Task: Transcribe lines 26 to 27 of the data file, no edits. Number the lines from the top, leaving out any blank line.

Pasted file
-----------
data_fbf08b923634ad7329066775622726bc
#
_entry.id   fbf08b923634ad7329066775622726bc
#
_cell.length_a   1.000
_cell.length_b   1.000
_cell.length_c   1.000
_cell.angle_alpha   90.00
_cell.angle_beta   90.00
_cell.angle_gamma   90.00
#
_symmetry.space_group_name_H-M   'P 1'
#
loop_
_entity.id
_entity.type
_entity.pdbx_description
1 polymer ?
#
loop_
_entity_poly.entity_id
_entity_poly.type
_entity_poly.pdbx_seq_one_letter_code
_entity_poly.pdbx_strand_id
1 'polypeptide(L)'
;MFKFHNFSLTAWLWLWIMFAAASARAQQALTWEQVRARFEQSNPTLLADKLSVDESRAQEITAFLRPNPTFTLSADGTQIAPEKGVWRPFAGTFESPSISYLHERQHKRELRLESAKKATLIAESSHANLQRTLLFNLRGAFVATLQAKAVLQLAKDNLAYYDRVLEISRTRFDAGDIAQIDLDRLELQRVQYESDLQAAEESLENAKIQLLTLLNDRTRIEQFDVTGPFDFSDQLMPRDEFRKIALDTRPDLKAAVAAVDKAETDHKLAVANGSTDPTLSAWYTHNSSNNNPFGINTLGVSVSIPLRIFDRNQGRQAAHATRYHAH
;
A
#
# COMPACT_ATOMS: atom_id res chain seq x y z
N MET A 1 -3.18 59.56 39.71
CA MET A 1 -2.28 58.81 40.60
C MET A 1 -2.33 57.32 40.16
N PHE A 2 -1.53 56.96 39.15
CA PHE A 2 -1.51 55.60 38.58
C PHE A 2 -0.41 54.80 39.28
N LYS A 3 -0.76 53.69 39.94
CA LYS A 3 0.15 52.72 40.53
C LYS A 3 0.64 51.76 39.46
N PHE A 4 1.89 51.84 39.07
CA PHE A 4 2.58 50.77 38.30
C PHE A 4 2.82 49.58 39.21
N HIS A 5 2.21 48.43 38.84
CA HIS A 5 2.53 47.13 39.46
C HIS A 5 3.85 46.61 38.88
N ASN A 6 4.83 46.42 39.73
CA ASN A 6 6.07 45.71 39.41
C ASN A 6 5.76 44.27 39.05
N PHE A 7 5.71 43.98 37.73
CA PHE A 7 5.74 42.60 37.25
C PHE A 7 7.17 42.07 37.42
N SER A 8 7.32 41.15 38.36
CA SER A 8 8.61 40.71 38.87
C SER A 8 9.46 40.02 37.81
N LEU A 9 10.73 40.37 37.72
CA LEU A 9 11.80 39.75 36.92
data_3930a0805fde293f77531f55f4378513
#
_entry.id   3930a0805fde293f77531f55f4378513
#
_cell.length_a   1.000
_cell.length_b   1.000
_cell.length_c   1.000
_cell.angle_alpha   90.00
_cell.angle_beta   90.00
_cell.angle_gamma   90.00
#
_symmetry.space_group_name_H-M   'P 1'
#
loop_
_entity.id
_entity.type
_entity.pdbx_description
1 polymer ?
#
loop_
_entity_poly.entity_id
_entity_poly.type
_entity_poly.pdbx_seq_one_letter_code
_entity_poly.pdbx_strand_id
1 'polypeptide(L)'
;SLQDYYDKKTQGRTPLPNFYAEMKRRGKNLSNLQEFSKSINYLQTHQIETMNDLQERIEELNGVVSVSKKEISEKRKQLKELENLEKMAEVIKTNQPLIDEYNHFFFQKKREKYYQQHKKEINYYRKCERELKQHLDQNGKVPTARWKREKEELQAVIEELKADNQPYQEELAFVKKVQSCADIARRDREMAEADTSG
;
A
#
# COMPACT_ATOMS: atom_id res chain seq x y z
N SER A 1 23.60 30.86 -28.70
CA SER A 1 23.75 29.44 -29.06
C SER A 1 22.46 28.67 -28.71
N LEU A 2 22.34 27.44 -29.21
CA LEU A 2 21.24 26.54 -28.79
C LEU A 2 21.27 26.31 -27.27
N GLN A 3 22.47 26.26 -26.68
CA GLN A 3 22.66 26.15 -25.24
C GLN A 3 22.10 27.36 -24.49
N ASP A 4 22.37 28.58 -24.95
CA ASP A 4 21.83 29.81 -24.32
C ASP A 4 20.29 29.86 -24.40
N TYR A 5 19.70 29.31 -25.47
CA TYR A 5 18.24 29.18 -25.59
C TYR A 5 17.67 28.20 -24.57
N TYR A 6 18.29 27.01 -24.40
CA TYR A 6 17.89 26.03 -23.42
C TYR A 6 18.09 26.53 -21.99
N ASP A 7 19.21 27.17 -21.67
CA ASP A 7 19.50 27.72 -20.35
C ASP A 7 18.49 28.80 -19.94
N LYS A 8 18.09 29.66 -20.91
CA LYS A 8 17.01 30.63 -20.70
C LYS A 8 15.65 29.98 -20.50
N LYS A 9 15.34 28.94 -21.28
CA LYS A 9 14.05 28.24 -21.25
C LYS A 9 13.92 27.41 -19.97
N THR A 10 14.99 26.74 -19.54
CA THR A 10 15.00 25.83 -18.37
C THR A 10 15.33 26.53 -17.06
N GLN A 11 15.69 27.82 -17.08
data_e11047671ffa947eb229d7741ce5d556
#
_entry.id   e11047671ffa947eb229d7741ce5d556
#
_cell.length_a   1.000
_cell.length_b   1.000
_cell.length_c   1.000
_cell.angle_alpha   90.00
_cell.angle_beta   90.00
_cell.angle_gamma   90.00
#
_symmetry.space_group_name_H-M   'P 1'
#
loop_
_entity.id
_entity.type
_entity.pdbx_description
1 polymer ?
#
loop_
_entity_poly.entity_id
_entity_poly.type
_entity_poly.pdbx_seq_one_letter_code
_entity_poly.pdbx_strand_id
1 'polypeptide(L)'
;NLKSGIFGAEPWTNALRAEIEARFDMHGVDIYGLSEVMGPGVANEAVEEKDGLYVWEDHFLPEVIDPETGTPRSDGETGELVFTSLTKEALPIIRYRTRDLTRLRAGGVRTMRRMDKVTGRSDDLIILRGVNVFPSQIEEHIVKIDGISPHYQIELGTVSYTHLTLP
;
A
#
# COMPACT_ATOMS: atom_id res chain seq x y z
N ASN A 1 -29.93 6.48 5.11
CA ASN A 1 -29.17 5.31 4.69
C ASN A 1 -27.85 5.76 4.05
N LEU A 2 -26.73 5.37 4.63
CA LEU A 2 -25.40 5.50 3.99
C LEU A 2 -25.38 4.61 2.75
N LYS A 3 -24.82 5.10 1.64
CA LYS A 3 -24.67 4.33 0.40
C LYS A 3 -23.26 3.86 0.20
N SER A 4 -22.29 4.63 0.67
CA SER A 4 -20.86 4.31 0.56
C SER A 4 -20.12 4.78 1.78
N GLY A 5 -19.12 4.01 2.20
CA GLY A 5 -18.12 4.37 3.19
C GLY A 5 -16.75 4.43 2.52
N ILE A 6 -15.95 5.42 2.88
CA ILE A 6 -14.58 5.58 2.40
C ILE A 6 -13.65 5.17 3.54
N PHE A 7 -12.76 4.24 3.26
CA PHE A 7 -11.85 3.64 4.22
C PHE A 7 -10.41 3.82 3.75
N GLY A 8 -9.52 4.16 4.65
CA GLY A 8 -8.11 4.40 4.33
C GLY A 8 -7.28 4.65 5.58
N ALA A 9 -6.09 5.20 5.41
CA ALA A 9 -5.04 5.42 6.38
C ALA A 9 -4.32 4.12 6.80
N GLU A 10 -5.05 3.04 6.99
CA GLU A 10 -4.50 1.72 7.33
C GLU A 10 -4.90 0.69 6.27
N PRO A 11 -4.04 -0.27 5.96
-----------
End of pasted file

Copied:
;MFKFHNFSLTAWLWLWIMFAAASARAQQALTWEQVRARFEQSNPTLLADKLSVDESRAQEITAFLRPNPTFTLSADGTQIAPEKGVWRPFAGTFESPSISYLHERQHKRELRLESAKKATLIAESSHANLQRTLLFNLRGAFVATLQAKAVLQLAKDNLAYYDRVLEISRTRFDAGDIAQIDLDRLELQRVQYESDLQAAEESLENAKIQLLTLLNDRTRIEQFDVTGPFDFSDQLMPRDEFRKIALDTRPDLKAAVAAVDKAETDHKLAVANGSTDPTLSAWYTHNSSNNNPFGINTLGVSVSIPLRIFDRNQGRQAAHATRYHAH
;